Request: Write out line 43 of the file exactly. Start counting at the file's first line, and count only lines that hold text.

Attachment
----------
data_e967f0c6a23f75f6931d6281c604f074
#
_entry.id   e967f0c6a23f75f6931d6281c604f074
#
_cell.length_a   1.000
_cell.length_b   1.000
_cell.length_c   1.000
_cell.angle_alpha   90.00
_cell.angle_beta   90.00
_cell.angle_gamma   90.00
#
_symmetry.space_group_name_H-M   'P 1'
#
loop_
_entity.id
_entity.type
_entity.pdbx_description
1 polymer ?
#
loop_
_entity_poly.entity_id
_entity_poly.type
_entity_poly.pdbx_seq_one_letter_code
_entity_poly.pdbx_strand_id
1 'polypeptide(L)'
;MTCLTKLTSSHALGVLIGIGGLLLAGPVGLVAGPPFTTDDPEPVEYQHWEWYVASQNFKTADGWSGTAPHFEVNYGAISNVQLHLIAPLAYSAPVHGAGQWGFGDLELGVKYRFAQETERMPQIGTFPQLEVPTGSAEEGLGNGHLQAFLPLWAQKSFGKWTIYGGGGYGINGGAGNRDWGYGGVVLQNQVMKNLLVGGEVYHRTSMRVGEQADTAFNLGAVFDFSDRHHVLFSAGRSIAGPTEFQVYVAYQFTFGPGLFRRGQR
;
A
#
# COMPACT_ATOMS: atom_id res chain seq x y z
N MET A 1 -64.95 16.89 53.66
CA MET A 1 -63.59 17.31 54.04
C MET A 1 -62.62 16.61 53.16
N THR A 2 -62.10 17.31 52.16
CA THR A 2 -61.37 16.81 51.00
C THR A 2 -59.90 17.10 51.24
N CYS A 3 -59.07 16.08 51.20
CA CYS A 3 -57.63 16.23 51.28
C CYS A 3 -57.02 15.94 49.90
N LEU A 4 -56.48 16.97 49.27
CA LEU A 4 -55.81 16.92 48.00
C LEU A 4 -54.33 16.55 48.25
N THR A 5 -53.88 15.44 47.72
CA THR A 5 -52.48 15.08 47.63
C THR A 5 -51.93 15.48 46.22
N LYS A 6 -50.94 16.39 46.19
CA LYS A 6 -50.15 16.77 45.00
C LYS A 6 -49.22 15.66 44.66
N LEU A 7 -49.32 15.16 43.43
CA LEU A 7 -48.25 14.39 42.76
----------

N THR A 5 -53.88 15.44 47.72